Thoughts for today by Joe Farace
Most professional photographer’s websites and blogs include something like this phrase: “Having more than 25 years experience…” Heck, I’m even guilty of this. The Bio page on my car photography website says “Over the past 40 years I’ve written and published 34 books, more than 3000 magazine stories and many thousands of blog posts.” For some reason I don’t use that same wording for the About page on this site. All of which got me to thinking: At what point in our life do we start measuring our photographic experience?
Do we start with the very first photograph that we made? When I was eight years old my parents gave me my first camera; it was a hand-me-down Kodak Six-20 Flash Brownie. This was Kodak’s first internally synchronized flash camera and was designed to use General Electric bulbs. I remember the first photograph that I made with it. The photo was of an American flag flying from a pole in Baltimore’s Collington Square park, next to a bandstand where the city’s Municipal Band used to perform free concerts when I was a kid. The pole and bandstand are long gone but you can see a modern interpretation of my photo here.
Maybe we should start measuring our photographic experience from when we made our first photograph “on purpose” compared to just making images documenting our lives. In that case it happened during the summer between elementary and high school when I went to Washington DC (photo above) with my friend Danny McKernan and shot several rolls of 620 black and white film of the city’s sites using a Brownie Hawkeye, that was another gift from my parents. (If you ever wondered why so many of my books are dedicated to my parents, I think this should tell you why.) The Brownie Hawkeye was a Bakelite box camera that made 12 6x6cm images on a roll of film and was manufactured in the USA and France between 1949 -1961. An older friend of mine, who used to build his own telescopes, made an adapter for it allowing me to use a yellow filter that an uncle gave me. This same uncle, who worked at Technicolor, would later process my Ektachrome E-4 film that I shot with a graduation present Argus C3 for free. Yup, that gift was from my parents too.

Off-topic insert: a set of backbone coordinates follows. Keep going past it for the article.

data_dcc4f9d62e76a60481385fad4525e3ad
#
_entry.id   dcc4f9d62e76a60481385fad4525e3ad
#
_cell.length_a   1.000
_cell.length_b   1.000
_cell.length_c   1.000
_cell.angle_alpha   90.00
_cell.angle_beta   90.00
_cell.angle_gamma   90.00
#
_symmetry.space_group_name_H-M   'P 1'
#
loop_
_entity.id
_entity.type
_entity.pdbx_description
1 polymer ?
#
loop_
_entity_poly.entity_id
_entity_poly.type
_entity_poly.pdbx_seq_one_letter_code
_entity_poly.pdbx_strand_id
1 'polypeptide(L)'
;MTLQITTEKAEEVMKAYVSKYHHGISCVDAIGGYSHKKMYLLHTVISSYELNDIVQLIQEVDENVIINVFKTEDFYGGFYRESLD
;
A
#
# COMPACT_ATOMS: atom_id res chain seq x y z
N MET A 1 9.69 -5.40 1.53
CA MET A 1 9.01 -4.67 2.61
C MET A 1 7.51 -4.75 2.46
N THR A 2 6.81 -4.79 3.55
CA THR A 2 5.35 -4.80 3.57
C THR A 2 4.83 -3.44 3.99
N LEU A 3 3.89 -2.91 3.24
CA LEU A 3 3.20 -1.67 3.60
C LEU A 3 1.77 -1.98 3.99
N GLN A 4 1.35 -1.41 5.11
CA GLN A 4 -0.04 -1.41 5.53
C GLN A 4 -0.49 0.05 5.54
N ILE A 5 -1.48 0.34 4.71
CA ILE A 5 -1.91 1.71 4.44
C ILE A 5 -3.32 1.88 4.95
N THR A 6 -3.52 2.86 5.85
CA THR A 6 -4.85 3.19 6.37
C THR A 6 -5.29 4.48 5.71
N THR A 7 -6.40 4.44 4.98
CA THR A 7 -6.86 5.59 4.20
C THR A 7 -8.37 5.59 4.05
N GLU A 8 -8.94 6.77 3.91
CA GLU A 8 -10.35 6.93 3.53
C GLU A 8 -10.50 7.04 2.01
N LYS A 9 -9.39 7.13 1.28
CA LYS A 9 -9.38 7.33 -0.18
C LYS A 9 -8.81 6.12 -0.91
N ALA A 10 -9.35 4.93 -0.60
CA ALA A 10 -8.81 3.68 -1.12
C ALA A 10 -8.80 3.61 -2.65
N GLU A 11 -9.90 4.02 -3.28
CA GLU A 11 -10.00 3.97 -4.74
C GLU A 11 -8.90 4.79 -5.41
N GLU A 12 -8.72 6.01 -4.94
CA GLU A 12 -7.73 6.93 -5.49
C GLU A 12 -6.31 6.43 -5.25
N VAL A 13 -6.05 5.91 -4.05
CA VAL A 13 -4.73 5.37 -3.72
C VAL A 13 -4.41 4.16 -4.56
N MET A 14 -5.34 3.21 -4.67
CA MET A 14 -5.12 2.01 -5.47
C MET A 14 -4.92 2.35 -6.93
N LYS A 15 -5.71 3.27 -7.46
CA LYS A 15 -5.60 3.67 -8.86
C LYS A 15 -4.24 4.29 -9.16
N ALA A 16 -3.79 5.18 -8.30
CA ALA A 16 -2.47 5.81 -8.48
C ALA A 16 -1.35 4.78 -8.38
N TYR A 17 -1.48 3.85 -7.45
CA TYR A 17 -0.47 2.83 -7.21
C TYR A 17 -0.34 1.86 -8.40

Or was it the first time somebody paid me for my photography? This was sort of the measurement that I used in the “40 Year” comment on my writing career. But my first paid photograph assignment happened several years before publishing that first magazine article and I‘m not sure whether it was something that I shot in Baltimore for an ad agency that I did some work for or it was a wedding; they all happened around the same time. I’ll let you do the math because when I start doing it, I start feeling really old.
Back when Shutterbug magazine sponsored workshops one of my co-seminar leaders once told our students that some people say they have “20 year’s experience” but they really only have one year’s experience twenty times because they keep taking the same photograph over and over. And so, my friends, the next time you go out to make some photographs, try something new. A while ago, I wrote a post entitled, “Some Advice for New Photographers.” If you have time, give it a read and use it to build your own, new experiences.
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